Obituary: Sonny Bono

Salvatore Phillip Bono (Sonny Bono), singer, songwriter and politician: born Detroit, Michigan 12 February 1935; three times married (two sons, two daughters); died Lake Tahoe, California 5 January 1997.

Although Sonny Bono became a well-known Republican politician in the 1980s, he is best remembered as part of the hippie duo that he formed with his wife Cher and for their transatlantic 1965 chart-topper "I Got You Babe".

Sonny Bono's story is typical of the American dream - he was born Salvatore Bono in 1935 into a poor family of Sicilian immigrants in Detroit. The family moved to Inglewood, California, when he was seven and from an early age he set his sights on the film and music industry in Hollywood. He wrote his first song, "Ko Ko Jo", while working at a grocery store: its title came from a brand of cookies and it was subsequently recorded by the Righteous Brothers.

In 1957 he began working for the independent record label Speciality, where part of his job was as chauffeur to Little Richard. Bono wrote two frenzied rock 'n' roll songs, "She Said Yeah", which was later recorded by the Rolling Stones, and "You Bug Me Baby", which was the B-side of Larry Wiliams's rock 'n' roll classic "Bony Moronie".

By the early Sixties, Bono was hiring musicians and promoting records for the legendary producer Phil Spector. Bono brought his girlfriend, Cherilyn Sarkisian LaPierre, known as Cher, to the sessions and they sang backing vocals on "Da Doo Ron Ron", "Be My Baby" and Spector's famed album A Christmas Gift to You (1963). Cher said of Sonny, "He was kinda ugly and short and strange-looking, but there was something about him."

Sonny and Cher were married in 1963 - it was his second marriage - and, using their own money, released "Baby Don't Go", as Caesar and Cleo. It later became a Top Ten record in the wake of "I Got You Babe". Sonny's best song, "Needles and Pins", written with Spector's arranger, Jack Nitzshe, became a No 1 for the the Searchers in 1964.

Sonny and Cher's manager hired out props for Hollywood productions, which prompted them to experiment with their own clothing. Spurred by the folk- rock boom, Sonny wrote "I Got You Babe", which became a hit in 1965, and they played the part of loving, rebellious, teenage hippies. Sonny's first marriage and true age of 30 were never mentioned.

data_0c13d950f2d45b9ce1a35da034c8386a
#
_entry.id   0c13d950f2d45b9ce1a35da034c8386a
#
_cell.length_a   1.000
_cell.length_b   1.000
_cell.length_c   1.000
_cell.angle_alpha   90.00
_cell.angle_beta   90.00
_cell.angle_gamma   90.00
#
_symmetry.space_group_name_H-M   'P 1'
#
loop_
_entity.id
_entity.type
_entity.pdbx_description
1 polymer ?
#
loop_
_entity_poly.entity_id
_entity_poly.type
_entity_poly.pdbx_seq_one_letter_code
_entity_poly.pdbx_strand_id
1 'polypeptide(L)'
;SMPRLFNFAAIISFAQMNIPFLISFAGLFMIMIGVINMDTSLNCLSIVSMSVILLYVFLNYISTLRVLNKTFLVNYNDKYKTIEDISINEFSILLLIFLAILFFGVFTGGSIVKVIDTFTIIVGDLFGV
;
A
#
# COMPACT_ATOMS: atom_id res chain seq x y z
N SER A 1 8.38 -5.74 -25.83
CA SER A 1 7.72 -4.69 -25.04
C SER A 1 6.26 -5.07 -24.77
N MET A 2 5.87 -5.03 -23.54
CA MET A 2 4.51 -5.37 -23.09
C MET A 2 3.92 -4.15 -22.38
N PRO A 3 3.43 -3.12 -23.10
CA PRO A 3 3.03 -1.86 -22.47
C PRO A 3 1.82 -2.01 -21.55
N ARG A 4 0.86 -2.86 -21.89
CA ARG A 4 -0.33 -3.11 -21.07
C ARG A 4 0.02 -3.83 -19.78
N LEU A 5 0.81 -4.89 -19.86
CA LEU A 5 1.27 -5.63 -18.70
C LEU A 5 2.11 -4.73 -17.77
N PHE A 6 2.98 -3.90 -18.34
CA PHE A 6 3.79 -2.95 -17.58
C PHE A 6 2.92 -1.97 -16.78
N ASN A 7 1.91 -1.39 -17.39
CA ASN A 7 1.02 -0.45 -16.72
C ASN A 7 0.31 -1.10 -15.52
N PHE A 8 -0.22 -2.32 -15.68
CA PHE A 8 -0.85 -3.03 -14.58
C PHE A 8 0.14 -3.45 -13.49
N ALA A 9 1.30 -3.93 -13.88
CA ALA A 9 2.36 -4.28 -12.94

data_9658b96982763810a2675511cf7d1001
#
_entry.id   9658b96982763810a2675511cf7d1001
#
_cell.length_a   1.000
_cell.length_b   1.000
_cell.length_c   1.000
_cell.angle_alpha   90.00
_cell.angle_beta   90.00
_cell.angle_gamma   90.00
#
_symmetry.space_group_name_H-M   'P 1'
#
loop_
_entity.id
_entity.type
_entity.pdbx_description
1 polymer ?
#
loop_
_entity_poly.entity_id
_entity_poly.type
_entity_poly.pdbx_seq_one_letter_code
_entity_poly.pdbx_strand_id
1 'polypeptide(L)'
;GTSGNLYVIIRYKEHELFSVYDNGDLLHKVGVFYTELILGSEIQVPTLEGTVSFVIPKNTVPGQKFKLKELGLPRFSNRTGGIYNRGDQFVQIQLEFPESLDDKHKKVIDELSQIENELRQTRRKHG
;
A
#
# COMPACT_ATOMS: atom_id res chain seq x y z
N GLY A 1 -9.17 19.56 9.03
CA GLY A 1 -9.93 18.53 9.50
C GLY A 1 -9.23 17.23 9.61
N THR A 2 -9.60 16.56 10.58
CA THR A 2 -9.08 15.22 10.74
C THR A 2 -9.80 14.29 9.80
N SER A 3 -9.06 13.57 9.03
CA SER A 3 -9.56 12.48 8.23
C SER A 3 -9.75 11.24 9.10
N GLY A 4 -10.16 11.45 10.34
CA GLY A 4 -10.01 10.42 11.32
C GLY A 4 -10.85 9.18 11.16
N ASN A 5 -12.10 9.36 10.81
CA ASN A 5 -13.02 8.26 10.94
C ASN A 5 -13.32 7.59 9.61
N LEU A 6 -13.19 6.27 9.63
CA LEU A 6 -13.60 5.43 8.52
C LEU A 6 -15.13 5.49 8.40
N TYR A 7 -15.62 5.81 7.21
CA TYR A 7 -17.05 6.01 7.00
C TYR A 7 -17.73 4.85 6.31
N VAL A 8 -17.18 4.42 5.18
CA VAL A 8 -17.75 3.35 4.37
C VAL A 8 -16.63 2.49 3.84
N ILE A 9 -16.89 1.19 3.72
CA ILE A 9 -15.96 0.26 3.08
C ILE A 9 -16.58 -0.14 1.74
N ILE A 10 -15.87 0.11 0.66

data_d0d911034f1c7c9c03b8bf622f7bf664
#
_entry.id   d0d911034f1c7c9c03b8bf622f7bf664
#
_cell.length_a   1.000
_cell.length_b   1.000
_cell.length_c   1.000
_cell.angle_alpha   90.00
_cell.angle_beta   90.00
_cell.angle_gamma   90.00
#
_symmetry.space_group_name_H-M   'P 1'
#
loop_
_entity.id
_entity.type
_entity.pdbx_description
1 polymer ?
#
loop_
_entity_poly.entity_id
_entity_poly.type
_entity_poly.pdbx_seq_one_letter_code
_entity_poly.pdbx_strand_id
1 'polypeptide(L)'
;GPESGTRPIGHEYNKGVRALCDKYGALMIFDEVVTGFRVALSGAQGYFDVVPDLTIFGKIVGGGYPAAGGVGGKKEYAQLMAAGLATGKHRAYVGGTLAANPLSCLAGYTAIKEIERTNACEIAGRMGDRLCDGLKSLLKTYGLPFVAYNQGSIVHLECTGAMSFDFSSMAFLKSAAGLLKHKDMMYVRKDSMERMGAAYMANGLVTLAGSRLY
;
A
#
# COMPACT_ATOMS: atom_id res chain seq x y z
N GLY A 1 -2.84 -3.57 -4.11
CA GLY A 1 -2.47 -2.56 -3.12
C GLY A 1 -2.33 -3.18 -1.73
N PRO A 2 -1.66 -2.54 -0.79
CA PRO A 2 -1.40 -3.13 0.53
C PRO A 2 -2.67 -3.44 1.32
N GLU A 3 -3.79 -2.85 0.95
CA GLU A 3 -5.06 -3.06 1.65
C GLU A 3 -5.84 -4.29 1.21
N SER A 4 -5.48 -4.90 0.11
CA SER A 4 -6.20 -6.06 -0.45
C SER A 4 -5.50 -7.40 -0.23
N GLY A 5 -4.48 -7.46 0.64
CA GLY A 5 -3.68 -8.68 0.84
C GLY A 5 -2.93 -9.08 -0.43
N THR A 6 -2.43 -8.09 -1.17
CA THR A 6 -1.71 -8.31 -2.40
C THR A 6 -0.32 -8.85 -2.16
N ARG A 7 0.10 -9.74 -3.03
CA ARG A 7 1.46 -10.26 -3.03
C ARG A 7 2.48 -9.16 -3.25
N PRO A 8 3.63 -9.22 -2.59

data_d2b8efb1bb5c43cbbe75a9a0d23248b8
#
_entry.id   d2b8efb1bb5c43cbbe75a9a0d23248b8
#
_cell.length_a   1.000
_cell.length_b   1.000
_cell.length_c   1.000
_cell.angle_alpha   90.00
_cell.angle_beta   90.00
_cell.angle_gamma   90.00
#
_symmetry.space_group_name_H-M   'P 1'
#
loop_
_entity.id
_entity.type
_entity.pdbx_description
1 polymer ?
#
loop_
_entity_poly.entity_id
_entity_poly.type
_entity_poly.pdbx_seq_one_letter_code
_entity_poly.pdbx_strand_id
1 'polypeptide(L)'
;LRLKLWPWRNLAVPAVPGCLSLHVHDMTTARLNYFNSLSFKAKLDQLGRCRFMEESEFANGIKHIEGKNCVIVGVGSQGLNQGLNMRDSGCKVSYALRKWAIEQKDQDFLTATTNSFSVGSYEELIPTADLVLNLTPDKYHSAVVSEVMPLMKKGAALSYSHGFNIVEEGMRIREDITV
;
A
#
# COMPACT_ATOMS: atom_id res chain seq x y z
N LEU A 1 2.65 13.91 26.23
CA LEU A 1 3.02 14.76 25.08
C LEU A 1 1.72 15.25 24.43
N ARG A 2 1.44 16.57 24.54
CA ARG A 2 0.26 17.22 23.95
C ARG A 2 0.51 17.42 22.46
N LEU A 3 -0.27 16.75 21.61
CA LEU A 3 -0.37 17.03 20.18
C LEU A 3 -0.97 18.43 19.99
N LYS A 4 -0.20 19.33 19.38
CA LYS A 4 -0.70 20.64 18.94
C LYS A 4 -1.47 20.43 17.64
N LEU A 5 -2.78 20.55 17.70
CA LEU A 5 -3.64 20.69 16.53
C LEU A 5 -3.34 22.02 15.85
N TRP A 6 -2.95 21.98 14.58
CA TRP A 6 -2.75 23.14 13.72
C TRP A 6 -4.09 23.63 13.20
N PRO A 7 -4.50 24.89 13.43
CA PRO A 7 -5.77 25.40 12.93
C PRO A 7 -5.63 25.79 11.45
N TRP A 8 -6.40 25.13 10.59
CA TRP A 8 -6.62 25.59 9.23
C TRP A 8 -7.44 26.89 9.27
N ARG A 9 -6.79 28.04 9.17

The tall Cher and short Sonny stole the headlines wherever they went. When they came to the UK later that year, Sonny wore a fur jerkin, an oversized shirt, and striped pants with Eskimo boots; at the time, the Beatles were still wearing suits. Sonny and Cher's UK publicist, Larry Page, recalls, "I arranged for them to be thrown out of the Dorchester Hotel and they then pitched a wigwam on Hyde Park. It was excellent publicity."

Their follow-up, "But You're Mine", also made the Top Twenty and has arguably the worst B-side of all time, "Hello", in which Sonny and Cher do nothing but say hello to their fans. They had another Top Twenty hit with Gilbert Becaud's "Et Maintenant", now called "What Now My Love", but the song's nuances were beyond Sonny's vocal ability. They recorded a best-selling album, Look At Us (1965) and made a film, Good Times (1966).

Sonny and Cher also had solo hits. Sonny produced Cher's hit records "All I Really Want To Do" and "Bang Bang (My Baby Shot Me Down)", the latter, written by Sonny, was also recorded by Frank Sinatra. On his own, Sonny recorded the risible though successful "Laugh at Me", while the resulting album, Inner Voices, was rejected by even their staunchest fans.

In 1966 Sonny and Cher returned to the Top Ten with "Little Man" but "The Beat Goes On", which is now regarded as a classic Sixties single, only made No 29 in the UK. In 1968 Sonny invested their money into an unwatchable film, Chastity, also the name of their daughter. They lost the money, but Sonny tried to shield Cher from the disaster by buying her expensive presents with loans. By the time she finally discovered what was happening, their financial position was even more precarious.

The couple reinvented themselves to suit the Las Vegas showrooms. Instead of loving sweet talk, they had argumentative banter between songs, and the audiences loved it. CBS television gave them a primetime slot for The Sonny and Cher Comedy Hour (1971-74) and they returned to the charts - Cher with "Gypsies, Tramps and Thieves" and Sonny and Cher with "All I Ever Need is You" and "A Cowboy's Work is Never Done". Once again, they blew it by releasing dross, this time the two-part single, "Mama Was a Rock and Roll Singer - Papa Used to Write All her Songs".

Sonny and Cher's marriage split up in 1974 (Cher later had a much-publicised nine-day marriage with Gregg Allman), but they continued to work together until 1977, the year that Smokie took "Needles and Pins" back into the Top Ten.

Sonny Bono took occasional acting roles, appearing in episodes of the television series Fantasy Island and The Love Boat, as well as the 1988 film Hairspray. He opened an Italian restaurant in 1982 and, when his expansion plans were nixed, moved into politics. He was the mayor of Palm Springs from 1988 to 1992 and was elected to Congress in 1994.

In 1985 "I Got You Babe" was a No 1 for Chrissie Hynde with UB40. In 1994, Cher, by then an Oscar-winning film star, made the charts via a new version with the cartoon characters Beavis and Butt-Head. The original Sixties version was a key song in the 1993 film Groundhog Day.

Bono was a popular politician - Newt Gingrich asked him to sing "I Got You Babe" in the Senate - and was planning to fight for re-election.

- Spencer Leigh